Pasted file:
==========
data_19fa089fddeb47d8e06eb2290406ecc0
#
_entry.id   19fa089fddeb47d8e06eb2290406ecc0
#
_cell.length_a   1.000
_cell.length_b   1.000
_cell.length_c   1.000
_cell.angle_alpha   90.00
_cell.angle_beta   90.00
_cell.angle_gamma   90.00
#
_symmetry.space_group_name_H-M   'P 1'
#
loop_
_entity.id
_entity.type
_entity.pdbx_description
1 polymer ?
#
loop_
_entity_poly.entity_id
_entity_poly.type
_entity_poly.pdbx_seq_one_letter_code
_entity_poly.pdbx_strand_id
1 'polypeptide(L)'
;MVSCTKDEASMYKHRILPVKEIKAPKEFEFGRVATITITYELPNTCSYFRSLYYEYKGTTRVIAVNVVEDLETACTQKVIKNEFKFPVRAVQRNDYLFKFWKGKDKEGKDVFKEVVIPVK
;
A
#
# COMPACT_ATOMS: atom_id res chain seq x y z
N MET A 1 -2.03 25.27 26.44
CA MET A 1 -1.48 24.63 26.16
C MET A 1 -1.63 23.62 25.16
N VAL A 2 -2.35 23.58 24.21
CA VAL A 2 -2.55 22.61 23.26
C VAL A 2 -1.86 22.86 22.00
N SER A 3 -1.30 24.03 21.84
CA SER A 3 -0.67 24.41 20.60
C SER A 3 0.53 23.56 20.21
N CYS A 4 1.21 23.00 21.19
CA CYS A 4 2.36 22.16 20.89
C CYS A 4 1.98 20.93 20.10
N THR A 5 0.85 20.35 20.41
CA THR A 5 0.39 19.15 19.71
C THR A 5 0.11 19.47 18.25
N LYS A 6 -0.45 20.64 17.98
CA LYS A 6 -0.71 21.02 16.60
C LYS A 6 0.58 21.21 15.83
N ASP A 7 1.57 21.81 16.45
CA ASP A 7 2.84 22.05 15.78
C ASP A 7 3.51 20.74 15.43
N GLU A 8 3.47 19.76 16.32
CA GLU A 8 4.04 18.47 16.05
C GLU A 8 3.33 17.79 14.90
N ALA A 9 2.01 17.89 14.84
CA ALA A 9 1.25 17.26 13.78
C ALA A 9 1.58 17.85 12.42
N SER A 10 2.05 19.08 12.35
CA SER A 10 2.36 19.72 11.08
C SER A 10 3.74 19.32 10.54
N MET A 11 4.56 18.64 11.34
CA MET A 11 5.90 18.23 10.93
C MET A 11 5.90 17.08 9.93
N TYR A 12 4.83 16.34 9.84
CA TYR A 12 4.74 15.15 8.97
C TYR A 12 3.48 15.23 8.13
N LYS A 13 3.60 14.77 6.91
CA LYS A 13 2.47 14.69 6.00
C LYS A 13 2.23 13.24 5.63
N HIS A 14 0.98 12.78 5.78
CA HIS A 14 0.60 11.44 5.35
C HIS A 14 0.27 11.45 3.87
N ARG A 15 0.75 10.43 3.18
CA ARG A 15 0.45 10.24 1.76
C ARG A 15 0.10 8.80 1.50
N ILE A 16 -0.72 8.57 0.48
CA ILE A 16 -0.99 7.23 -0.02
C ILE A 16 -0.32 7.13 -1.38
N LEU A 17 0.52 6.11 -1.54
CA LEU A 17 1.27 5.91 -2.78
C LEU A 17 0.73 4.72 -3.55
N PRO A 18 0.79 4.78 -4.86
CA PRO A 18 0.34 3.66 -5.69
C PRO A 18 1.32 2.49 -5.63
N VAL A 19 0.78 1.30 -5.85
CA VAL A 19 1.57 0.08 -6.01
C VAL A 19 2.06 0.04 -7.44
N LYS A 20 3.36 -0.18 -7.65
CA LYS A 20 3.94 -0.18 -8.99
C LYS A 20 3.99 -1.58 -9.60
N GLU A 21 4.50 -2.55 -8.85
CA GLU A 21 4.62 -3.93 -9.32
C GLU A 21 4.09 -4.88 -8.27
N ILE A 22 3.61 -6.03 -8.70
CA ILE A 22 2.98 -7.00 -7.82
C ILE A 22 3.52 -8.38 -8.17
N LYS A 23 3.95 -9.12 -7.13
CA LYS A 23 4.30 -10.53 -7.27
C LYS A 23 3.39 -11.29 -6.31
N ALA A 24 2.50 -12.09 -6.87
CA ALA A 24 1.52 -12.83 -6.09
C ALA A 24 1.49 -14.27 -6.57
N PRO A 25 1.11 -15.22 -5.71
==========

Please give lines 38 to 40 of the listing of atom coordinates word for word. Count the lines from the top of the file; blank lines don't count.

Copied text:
CA SER A 3 -0.67 24.41 20.60
C SER A 3 0.53 23.56 20.21
N CYS A 4 1.21 23.00 21.19